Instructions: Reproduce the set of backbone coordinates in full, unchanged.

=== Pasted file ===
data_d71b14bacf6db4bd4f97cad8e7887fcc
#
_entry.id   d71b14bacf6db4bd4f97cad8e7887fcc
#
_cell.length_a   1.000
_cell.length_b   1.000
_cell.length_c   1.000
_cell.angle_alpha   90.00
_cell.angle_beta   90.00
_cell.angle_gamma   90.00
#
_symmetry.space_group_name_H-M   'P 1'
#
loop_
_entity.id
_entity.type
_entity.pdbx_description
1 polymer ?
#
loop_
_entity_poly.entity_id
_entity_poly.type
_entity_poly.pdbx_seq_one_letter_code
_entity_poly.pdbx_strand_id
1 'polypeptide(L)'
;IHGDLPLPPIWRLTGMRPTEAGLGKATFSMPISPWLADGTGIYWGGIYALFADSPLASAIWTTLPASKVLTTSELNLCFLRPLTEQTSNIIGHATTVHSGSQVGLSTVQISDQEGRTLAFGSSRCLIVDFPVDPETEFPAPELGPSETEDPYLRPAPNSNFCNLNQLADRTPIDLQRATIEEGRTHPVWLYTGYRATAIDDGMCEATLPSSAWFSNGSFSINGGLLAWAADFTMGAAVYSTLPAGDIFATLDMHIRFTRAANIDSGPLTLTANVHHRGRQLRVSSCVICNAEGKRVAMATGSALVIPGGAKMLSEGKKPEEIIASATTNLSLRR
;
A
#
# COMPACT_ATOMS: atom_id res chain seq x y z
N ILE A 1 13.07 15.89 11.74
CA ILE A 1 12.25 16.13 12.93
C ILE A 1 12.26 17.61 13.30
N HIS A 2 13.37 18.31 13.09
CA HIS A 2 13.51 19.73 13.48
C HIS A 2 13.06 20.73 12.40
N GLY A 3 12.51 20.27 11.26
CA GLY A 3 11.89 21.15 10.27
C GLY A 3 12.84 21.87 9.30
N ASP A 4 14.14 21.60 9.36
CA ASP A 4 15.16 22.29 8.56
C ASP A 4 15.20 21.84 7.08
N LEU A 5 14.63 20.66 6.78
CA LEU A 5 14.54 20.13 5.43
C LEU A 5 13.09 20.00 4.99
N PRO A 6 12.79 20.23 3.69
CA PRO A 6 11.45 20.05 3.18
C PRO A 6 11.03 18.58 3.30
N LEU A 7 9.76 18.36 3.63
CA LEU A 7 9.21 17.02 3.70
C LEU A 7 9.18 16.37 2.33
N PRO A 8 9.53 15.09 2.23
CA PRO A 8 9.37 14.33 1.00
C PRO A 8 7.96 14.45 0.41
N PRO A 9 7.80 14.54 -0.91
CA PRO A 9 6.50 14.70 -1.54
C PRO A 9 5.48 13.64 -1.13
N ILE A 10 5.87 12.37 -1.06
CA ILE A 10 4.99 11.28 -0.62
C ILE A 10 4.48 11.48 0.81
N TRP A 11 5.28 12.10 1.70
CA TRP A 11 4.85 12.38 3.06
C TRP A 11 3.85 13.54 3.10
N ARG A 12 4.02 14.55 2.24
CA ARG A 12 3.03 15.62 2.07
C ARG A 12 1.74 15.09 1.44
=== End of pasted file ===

data_d71b14bacf6db4bd4f97cad8e7887fcc
#
_entry.id   d71b14bacf6db4bd4f97cad8e7887fcc
#
_cell.length_a   1.000
_cell.length_b   1.000
_cell.length_c   1.000
_cell.angle_alpha   90.00
_cell.angle_beta   90.00
_cell.angle_gamma   90.00
#
_symmetry.space_group_name_H-M   'P 1'
#
loop_
_entity.id
_entity.type
_entity.pdbx_description
1 polymer ?
#
loop_
_entity_poly.entity_id
_entity_poly.type
_entity_poly.pdbx_seq_one_letter_code
_entity_poly.pdbx_strand_id
1 'polypeptide(L)'
;IHGDLPLPPIWRLTGMRPTEAGLGKATFSMPISPWLADGTGIYWGGIYALFADSPLASAIWTTLPASKVLTTSELNLCFLRPLTEQTSNIIGHATTVHSGSQVGLSTVQISDQEGRTLAFGSSRCLIVDFPVDPETEFPAPELGPSETEDPYLRPAPNSNFCNLNQLADRTPIDLQRATIEEGRTHPVWLYTGYRATAIDDGMCEATLPSSAWFSNGSFSINGGLLAWAADFTMGAAVYSTLPAGDIFATLDMHIRFTRAANIDSGPLTLTANVHHRGRQLRVSSCVICNAEGKRVAMATGSALVIPGGAKMLSEGKKPEEIIASATTNLSLRR
;
A
#
# COMPACT_ATOMS: atom_id res chain seq x y z
N ILE A 1 13.07 15.89 11.74
CA ILE A 1 12.25 16.13 12.93
C ILE A 1 12.26 17.61 13.30
N HIS A 2 13.37 18.31 13.09
CA HIS A 2 13.51 19.73 13.48
C HIS A 2 13.06 20.73 12.40
N GLY A 3 12.51 20.27 11.26
CA GLY A 3 11.89 21.15 10.27
C GLY A 3 12.84 21.87 9.30
N ASP A 4 14.14 21.60 9.36
CA ASP A 4 15.16 22.29 8.56
C ASP A 4 15.20 21.84 7.08
N LEU A 5 14.63 20.66 6.78
CA LEU A 5 14.54 20.13 5.43
C LEU A 5 13.09 20.00 4.99
N PRO A 6 12.79 20.23 3.69
CA PRO A 6 11.45 20.05 3.18
C PRO A 6 11.03 18.58 3.30
N LEU A 7 9.76 18.36 3.63
CA LEU A 7 9.21 17.02 3.70
C LEU A 7 9.18 16.37 2.33
N PRO A 8 9.53 15.09 2.23
CA PRO A 8 9.37 14.33 1.00
C PRO A 8 7.96 14.45 0.41
N PRO A 9 7.80 14.54 -0.91
CA PRO A 9 6.50 14.70 -1.54
C PRO A 9 5.48 13.64 -1.13
N ILE A 10 5.87 12.37 -1.06
CA ILE A 10 4.99 11.28 -0.62
C ILE A 10 4.48 11.48 0.81
N TRP A 11 5.28 12.10 1.70
CA TRP A 11 4.85 12.38 3.06
C TRP A 11 3.85 13.54 3.10
N ARG A 12 4.02 14.55 2.24
CA ARG A 12 3.03 15.62 2.07
C ARG A 12 1.74 15.09 1.44